Album Title
Artist Icon The Reckoning (2011)
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First Released

Calendar Icon 2011


Genre Icon Rock


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Style Icon Rock/Pop


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Record Label Release

Speed Icon Elektra

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The Reckoning is the fourth studio album from American Christian rock band Needtobreathe, released on September 20, 2011, through Atlantic Records. It is the last album featuring drummer Joe Stillwell. It debuted at No. 1 on the Billboard Christian Album chart, No. 1 on the Billboard Rock Albums chart, No. 4 on the Billboard Digital Albums chart and No. 6 on the Billboard 200 chart, selling 49,000 copies in its first week. The song "Oohs and Ahhs" was used in a promotional advertisement for J. J. Abrams's drama television series Alcatraz.

The album released on September 20, 2011, through Atlantic Records, and it was produced by Needtobreathe, Rick Beato, and Greg Wells. This was the fourth studio album by the band. The studios used while recording the album were Plantation Studios in Charleston, South Carolina, Blackbird Studios in Nashville, Tennessee and Rocket Carousel Studios in Los Angeles, California.

Music and lyrics
At Allmusic, Andrew Leahey stated that the album was a mixture of "sacred/secular" that is done with great precision, which takes the "best from both camps." Cross Rhythms' John Willoughby agrees with that noting the band "successfully managed the balancing act of having a foot in both the mainstream and Christian rock worlds." Matt Conner of CCM Magazine wrote that this was an album that "the sweet Southern Rock...captures the attention of all who hear it." At Christian Music Zine, Adrian Garza affirmed that listeners "enjoy music that sounds completely original, and unlike most of what they’ve ever heard", which the band do on the release. Jeremy V. Jones of Christianity Today said that the band has come "out guitars blazing on its fourth album, a muscular collection ready to shake arenas but paint their corners with warm southern and Americana gentility". Willoughby also believed strongly that this is the reason for the band's "huge appeal comes from the fact that they also straddle musical styles and can switch from tender alt-folk to swaggering pop rock."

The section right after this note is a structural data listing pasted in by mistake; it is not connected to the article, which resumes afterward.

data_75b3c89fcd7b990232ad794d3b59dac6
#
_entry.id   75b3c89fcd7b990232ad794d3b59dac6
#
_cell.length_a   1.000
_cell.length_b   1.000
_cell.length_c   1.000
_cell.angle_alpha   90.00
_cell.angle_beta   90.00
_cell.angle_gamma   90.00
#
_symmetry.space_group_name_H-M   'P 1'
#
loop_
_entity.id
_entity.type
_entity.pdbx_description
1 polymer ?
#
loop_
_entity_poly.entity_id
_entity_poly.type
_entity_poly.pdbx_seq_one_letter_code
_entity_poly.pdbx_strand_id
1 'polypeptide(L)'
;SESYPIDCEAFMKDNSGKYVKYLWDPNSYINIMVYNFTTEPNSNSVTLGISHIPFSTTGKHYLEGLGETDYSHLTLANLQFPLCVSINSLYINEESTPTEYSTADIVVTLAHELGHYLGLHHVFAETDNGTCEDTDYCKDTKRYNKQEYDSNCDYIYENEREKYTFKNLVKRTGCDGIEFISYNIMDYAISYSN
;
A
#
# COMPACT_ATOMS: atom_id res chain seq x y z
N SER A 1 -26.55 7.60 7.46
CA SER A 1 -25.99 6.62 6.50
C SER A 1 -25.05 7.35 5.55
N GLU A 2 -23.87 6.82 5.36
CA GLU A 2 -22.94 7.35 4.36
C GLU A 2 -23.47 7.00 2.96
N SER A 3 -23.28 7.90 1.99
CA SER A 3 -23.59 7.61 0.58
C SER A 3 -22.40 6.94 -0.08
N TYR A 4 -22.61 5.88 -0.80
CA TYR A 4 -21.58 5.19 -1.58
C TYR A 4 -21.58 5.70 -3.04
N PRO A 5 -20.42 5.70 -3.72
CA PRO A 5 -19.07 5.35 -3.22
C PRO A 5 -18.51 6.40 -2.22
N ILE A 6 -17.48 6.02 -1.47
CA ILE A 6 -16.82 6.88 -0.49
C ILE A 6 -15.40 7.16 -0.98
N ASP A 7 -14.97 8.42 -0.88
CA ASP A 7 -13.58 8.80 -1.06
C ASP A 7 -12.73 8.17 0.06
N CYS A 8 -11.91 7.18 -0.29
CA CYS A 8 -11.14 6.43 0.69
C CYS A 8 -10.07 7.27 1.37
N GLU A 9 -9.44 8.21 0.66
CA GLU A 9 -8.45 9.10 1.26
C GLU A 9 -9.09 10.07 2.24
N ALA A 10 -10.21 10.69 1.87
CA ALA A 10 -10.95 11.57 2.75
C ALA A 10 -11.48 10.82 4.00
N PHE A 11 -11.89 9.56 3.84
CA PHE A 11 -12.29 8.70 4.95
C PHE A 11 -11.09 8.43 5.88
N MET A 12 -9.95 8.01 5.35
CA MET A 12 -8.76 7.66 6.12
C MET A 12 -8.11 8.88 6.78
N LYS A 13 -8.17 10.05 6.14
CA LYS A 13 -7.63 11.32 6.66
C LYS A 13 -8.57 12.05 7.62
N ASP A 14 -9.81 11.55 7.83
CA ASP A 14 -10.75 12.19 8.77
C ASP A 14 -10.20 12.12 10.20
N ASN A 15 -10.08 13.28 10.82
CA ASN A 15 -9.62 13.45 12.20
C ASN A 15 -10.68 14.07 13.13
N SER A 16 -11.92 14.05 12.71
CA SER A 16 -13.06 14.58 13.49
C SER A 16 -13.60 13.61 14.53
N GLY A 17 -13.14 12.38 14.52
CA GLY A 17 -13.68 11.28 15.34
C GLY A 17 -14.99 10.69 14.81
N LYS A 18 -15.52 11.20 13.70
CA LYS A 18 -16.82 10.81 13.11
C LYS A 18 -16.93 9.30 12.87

Jen Rose of Jesus Freak Hideout noted that the album "doesn't retread past material or stick to a formula", however, she stated that "something feels a little off on the first listen or two. Perhaps it's the darker, subdued feel overall that is unsettling at first, or maybe it's the lack of standout upbeat songs". In addition, Jesus Freak Hideout's Jerold Wallace agreed that this album was just not "retreading" the same stuff all over again, but does have "Like the past albums, each piece borrows heavily from southern influences with a firm rock foundation." Also, Wallace noted how "Bear consistently impresses, be it with emotional highs that evolve into growls or a falsetto that we have not heard much of before." This was why Louder Than the Music's Jono Davies noted this album was "creative indie rock at its best." At Rock News and Reviews, Alexandre Romero said the album was "a balanced mix between genres already experienced during their career performed better than ever, plus some innovation touches."

Leahey noted that the album sound like "14 tracks are full of Bible allusions and parable-like lyrics." The Christian Manifesto's Lydia Akinola subscribed to the belief that this album "reads like a series of intimate thoughts put to poetry. More than the music, powerful lines hold the album together." In the thematic area, Akinola said that the album has "running theme of redemption and grace that permeates" every part of the music.
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